Tuesday, January 13, 2009

Tip-Sharing Tuesday: Homemade Paint Recipes

Dear Reader,

Thank you for visiting us today!

Before you know it, warmer weather will be here, and with it the urge to clean and paint. Why not try something new this year, and in lieu of chemical-based paints, make some of your own?

I myself have not attempted it yet, but have a few recipes that I'll share with you, that I plan on referring to once it's warm enough to send the little ones outside so the paint stays where we want it! And since we didn't have any pictures of paint to show you, we'll show you some of the reasons why we don't want to use chemical paint~~~~

Our chickens love paint-They peck it off the house.

(Extracted from the book "Household Discoveries and Mrs. Curtis' Cook Book"):

Lime Paint

"A mixture combining the qualities of paint with those of whitewash may be made with slaked lime as a basis by the addition of various materials, as milk, whiting, salt, alum copperas, potash, ashes, sand, and pitch, with or without a small proportion of white lead (ed. note~hopefully without!) and linseed oil. These mixtures are more durable than whitewash, but have less finish that white lead and oil.

Heavenly Homeschooling

To prepare lime paint, slake lime with water (ed. note~Slaked lime is readily available today) and let dry to the consistency of paste. Thin with skimmed milk to the proper thickness to lay on with a brush. Add coloring matter as desired (ed. note~We have heard that powdered Rit Dye works well for coloring.).

Or slake 4 ounces of lime with water to the consistency of cream and stir into it 4 quarts of skimmed milk. Sprinkle on the surface through a sieve 5 pounds of whiting (chalk). Let this gradually sink, then stir and rub together thoroughly and add coloring matter as desired. The casein or curd of milk, by the action of caustic lime becomes insoluble and produces a paint of great tenacity suitable for farm buildings, cellars, walls, and all rough outdoor purposes. Apply with a paint brush. Two or three coats will be necessary. The above quantity is sufficient for 100 square yards."

And here are some recipes for fireproof paint, for all you adventurous souls out there~

"Mix equal amounts of powdered iron filings, brick dust, and sifted ashes. Grind the whole to a find powder. Prepare a warm glue size by dissolving 4 ounces of glue in 1 gallon of water. Stir into this the powdered mixture, to the proper consistency, and apply with a paint brush. Two or three coats will render woodwork fireproof.

Or slake stone lime in boiling water, covering it to keep in the steam. Reduce with water to the consistency of cream, and to each 5 gallons add 1 pound of powdered alum, 12 ounces of carbonate of potassium, and 1/2 pound of common salt. Stir in these ingredients in the order mentioned. Add coloring matter as desired. Mix well, bring to the boiling point, and apply while hot. This is a suitable paint for the roofs of farm buildings and the like."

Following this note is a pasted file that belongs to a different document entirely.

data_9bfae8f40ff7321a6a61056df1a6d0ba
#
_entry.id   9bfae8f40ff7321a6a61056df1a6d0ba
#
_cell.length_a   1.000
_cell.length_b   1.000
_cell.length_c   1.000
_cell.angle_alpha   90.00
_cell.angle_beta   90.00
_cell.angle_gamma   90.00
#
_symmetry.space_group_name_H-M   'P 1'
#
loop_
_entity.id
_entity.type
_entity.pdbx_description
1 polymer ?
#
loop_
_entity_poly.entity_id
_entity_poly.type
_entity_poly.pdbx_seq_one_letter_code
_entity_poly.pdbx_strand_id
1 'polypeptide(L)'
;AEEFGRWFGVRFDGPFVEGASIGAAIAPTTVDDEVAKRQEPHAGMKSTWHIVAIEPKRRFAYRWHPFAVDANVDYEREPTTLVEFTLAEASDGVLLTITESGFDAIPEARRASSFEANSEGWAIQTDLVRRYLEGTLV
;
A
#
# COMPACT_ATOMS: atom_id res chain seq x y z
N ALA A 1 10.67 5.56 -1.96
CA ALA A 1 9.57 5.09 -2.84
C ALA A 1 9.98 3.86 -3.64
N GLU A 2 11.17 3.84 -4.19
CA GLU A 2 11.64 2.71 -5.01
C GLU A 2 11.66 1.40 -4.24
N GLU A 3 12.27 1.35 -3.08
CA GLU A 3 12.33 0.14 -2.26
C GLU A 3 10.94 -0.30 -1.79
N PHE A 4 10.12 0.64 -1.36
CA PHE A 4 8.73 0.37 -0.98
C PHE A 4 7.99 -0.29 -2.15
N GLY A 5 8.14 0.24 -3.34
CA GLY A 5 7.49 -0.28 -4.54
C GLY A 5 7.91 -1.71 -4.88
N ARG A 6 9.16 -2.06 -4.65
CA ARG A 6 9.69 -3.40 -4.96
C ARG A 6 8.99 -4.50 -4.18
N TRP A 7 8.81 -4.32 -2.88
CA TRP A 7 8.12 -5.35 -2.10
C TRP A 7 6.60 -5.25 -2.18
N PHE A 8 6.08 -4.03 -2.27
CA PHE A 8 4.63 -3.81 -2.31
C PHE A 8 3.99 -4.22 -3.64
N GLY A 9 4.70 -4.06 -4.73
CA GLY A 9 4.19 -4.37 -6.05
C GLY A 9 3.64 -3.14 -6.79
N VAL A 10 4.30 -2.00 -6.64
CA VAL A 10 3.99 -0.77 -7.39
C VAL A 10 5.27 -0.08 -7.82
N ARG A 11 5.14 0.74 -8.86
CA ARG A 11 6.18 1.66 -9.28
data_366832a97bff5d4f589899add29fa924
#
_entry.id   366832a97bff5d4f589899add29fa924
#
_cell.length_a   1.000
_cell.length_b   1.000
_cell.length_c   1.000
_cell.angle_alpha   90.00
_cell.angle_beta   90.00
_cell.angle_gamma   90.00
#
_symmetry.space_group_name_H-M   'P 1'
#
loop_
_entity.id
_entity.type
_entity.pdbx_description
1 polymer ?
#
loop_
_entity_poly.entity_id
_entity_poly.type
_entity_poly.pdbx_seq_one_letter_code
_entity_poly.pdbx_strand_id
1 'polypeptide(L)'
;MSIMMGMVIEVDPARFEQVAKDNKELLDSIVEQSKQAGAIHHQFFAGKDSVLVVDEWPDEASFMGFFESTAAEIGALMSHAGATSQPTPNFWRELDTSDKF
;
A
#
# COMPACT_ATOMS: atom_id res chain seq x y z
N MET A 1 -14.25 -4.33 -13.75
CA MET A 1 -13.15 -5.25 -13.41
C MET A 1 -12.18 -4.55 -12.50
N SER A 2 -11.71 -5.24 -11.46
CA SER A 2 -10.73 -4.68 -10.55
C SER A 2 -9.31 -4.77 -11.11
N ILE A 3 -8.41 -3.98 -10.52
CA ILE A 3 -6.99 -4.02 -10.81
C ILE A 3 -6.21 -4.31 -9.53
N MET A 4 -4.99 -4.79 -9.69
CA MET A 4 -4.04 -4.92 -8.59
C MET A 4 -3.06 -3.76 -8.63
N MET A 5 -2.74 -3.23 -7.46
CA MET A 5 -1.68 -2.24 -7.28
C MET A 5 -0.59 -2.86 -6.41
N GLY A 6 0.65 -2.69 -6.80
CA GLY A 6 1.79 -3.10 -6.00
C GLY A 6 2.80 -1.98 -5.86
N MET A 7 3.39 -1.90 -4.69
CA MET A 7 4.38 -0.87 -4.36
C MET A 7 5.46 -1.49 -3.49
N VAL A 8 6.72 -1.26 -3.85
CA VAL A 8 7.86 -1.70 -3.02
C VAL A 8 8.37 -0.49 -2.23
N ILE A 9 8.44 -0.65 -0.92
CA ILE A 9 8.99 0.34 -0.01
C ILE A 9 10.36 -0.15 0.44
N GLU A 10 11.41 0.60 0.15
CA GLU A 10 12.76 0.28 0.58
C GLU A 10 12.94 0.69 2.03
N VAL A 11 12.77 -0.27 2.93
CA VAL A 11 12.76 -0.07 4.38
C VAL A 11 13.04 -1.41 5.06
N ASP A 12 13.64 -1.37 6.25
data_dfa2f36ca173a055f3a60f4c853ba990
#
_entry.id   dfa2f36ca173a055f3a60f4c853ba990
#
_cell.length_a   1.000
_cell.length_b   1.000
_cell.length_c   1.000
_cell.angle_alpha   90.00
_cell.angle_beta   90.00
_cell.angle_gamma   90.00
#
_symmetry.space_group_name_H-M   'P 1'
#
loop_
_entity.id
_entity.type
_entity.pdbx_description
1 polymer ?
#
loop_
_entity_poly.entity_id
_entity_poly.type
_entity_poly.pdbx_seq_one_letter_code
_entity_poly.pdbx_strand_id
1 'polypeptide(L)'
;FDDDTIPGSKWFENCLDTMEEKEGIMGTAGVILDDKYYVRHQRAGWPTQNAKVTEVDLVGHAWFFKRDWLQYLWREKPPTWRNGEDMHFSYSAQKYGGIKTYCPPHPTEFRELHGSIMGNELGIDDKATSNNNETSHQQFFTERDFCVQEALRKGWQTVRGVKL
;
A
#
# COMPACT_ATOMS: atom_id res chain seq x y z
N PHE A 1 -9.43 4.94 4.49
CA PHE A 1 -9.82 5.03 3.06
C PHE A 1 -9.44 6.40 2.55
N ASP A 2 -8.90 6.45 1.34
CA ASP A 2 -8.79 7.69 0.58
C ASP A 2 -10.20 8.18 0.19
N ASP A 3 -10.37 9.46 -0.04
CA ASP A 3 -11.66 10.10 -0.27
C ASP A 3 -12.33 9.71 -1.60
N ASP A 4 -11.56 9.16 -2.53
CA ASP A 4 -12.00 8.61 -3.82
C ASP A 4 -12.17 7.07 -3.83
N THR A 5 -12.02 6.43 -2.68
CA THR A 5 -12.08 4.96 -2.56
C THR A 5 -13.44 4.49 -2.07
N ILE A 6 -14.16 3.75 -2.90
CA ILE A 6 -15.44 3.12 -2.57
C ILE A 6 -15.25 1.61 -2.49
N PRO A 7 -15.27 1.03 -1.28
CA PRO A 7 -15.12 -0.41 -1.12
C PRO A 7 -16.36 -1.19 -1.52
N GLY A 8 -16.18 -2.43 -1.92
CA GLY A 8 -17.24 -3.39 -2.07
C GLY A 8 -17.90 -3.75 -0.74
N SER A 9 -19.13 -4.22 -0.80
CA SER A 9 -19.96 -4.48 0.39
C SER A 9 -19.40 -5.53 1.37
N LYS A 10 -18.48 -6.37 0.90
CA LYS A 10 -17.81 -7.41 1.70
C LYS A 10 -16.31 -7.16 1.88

And here is how to keep your paint fresh:

"Any paint left over after using must be sealed. Or it may be kept fresh in an open can or pail by merely filling up the vessel with water. When the paint is again needed the water may be poured off. But take care that the water does not evaporate, as in that case the paint will be ruined."

There now, that should give you some fun projects to work on, although I would suggest using an old stock pot for boiling that paint on the stove (And just make sure that noone mistakes it for blanc mange!).



"Simplified Spelling"
Mother's Magazine, June 1916

"What have you learned at school today, Richard?" asked his father.
"I have learned how to spell horse," was the reply.
"Very good. How do you spell it?"
"H-O-R-S-E," spell Richard.
"And now can you spell colt?" inquired his father.
"Yes," was the prompt reply, "you spell it just the same as you do horse, only you use smaller letters."


  1. Oh Marqueta~
    Your photos (children and chickens) are adorable!
    Are your chickens Buff Orphingtons?
    I have a two of those types of hens and they are so sweet! I also have Barred Rocks, Rhode Island Reds, Black Sexlinks, Silver-laced Wyandottes and Aracaunas. I really do like chickens. Some have such funny little personalities! Mine like to peck the stuff out of potting soil (vermiculite I think) and anything that isn't moving and many things that are! :~}

  2. dear mami,
    i like the post!!!
    i like the pictures,too!!!!!!!!!
    i love you and i like you!!!!!!!!!!!

  3. Dear Marqueta,

    I love the photos of your precious children and chickens! So sweet!!! I would love to keep chickens.

    Thank you for sharing the homemade paint recipes.

    Love, Paula


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